Learning about cancer from the dark matter of DNA

A few years ago, researchers thought that most of our DNA had no function. However, research from state of the art new technologies found that DNA apart from producing known 21 000 RNA molecules that can give rise to proteins, also produce tens of thousands of RNA molecules with unknown roles. Researchers in Gothenburg are now looking for links between these new RNA molecules and cancer.

Project Grant 2014

Master regulatory long non-coding RNA molecules in cellular differentiation

Principal investigator:
Chandrasekhar Kanduri, Professor of Medical and Clinical Genetics

Anne Uv
Claes Gustafsson
Erik Larsson
Maria Falkenberg

University of Gothenburg

Grant in SEK:
SEK 40.8 million over five years

There are DNA molecules inside the cells of all living things. They resemble long, ladder-like helical chains. They contain the genes that serve as blueprints for all proteins manufactured in the cell.

Those proteins are behind a large number of processes, such as those involved in metabolism and reproduction. When a protein is to be formed, the DNA molecule opens up at a certain gene, and the ladder splits lengthways. An enzyme reads the rungs of the ladder, and matches them with another type of molecule, known as RNA. RNA forms its own chain, an exact copy of the gene, which is transported out of the cell nucleus, and serves as a template for manufacture of the protein.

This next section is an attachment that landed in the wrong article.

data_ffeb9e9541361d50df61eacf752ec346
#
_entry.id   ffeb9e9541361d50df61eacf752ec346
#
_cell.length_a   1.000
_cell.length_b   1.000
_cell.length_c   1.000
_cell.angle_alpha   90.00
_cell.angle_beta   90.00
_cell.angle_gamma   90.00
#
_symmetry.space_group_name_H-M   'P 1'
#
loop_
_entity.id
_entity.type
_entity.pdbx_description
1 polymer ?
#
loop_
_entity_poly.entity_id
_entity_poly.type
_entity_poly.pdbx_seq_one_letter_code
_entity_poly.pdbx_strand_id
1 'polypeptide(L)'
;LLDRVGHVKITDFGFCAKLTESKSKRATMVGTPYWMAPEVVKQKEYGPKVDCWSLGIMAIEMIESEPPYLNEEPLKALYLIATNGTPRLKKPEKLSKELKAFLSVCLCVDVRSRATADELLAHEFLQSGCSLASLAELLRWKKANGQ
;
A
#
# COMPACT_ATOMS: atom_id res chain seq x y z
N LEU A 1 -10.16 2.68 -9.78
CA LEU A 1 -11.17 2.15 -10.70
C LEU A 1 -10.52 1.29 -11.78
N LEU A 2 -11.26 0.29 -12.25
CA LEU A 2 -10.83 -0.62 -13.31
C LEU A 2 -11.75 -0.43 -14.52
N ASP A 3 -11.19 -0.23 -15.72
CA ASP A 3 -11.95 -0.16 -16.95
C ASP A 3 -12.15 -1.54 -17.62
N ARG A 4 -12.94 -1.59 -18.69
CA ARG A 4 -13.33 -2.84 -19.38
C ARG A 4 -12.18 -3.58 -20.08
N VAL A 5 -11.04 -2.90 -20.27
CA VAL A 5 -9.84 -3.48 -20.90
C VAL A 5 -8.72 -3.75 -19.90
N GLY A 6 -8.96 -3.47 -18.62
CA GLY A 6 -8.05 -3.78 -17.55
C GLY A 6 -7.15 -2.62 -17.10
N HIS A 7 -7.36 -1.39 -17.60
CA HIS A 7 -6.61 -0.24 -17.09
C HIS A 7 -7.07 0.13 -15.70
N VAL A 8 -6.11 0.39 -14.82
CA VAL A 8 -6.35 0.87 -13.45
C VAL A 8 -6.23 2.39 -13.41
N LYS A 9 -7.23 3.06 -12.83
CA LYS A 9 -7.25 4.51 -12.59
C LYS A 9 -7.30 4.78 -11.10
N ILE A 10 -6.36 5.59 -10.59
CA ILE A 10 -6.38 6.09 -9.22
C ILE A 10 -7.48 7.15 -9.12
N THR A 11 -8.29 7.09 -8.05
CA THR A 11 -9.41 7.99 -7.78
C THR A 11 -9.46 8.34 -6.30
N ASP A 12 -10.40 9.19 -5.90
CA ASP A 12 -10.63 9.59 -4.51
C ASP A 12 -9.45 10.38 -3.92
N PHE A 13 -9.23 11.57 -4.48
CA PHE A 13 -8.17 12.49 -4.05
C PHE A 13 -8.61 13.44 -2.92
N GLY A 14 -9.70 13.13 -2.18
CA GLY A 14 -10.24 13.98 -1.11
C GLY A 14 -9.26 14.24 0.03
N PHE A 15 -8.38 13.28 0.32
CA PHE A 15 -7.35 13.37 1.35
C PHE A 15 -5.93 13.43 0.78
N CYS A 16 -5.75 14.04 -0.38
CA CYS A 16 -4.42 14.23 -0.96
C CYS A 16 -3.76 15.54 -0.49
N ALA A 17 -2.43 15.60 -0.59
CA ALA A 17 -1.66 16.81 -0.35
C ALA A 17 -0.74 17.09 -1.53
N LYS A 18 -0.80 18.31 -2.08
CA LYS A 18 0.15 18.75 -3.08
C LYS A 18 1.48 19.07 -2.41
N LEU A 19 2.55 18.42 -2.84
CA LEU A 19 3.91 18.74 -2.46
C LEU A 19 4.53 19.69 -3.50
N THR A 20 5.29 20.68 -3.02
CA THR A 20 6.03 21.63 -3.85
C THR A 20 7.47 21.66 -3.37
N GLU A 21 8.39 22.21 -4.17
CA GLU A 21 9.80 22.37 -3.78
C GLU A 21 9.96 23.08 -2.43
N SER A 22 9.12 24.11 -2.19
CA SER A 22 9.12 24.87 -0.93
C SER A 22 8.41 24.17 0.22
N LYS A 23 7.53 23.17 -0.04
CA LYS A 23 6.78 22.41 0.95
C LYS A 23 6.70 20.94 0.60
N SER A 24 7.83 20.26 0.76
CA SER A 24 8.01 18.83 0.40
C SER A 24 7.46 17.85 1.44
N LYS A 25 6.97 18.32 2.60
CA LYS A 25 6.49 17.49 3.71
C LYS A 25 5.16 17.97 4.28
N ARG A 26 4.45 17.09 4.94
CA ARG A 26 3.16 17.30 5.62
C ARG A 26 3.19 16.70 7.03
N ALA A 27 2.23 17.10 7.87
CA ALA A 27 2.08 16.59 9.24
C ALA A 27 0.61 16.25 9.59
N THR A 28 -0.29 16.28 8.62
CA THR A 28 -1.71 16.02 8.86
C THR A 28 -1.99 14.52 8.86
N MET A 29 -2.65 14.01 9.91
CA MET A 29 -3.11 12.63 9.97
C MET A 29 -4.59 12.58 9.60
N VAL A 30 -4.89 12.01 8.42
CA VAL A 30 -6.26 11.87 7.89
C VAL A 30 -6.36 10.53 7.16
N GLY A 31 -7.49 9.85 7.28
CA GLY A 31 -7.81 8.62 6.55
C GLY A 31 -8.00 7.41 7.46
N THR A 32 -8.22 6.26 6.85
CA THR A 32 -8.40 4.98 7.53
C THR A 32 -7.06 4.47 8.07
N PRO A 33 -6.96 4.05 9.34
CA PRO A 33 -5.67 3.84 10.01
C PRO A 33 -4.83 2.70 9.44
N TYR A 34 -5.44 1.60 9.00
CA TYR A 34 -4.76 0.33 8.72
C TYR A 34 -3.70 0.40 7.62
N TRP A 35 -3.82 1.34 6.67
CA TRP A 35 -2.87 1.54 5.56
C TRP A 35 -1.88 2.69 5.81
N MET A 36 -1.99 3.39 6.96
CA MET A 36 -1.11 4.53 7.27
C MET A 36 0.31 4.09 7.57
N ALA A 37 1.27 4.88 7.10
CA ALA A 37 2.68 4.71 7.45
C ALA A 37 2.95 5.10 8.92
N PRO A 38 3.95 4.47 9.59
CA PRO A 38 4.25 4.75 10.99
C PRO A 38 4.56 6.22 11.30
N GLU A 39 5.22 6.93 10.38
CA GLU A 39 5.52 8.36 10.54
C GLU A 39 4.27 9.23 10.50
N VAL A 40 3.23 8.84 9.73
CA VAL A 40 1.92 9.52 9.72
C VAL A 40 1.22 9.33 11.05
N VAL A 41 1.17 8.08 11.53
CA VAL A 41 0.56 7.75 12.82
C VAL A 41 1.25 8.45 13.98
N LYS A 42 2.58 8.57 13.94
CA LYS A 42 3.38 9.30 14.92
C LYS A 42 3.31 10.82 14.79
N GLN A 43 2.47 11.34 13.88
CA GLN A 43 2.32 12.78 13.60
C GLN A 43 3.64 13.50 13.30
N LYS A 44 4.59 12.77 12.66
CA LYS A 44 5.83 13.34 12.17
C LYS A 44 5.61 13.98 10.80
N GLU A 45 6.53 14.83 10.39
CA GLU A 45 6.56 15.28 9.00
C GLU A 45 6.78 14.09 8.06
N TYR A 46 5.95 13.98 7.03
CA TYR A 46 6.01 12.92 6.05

But in humans less than two percent of DNA codes for proteins, i.e. contains a blueprint. It was long thought that the rest of the molecule was some kind of waste material, “dark matter”, whose sole function was to protect the important parts. But in recent years, new technology has made it possible to map the RNA molecules in the cell more accurately. It has been found that more than 75 percent of the DNA strand is read and gives rise to RNA strands, but that only a small proportion of these build proteins. The rest is called non-coding RNA.

Researchers surprised

“It came as a big surprise to us researchers. Just a few years ago, we were aware of about 15 examples of non-coding RNA. Suddenly there are many thousands. It is a revolutionary change. What do these molecules do? And how should we distinguish those that have a function from those that merely constitute ‘background noise’?”

Chandrasekhar Kanduri is a professor at the University of Gothenburg. He and his colleagues are studying long non-coding RNA molecules in a project funded by the Knut and Alice Wallenberg Foundation. There is ample evidence that most of them have some kind of function, although we do not know what. For instance, a certain RNA molecule may occur in some kinds of tissue but not in others, which suggests that it has a function relating to those specific tissue types. Another sign is that several of the molecules occur only at certain stages of cell development, e.g. during cell division. By using cell division as a model system, Chandrasekhar hopes to find clues about how cancer develops, since cancer is largely a matter of uncontrolled cell division.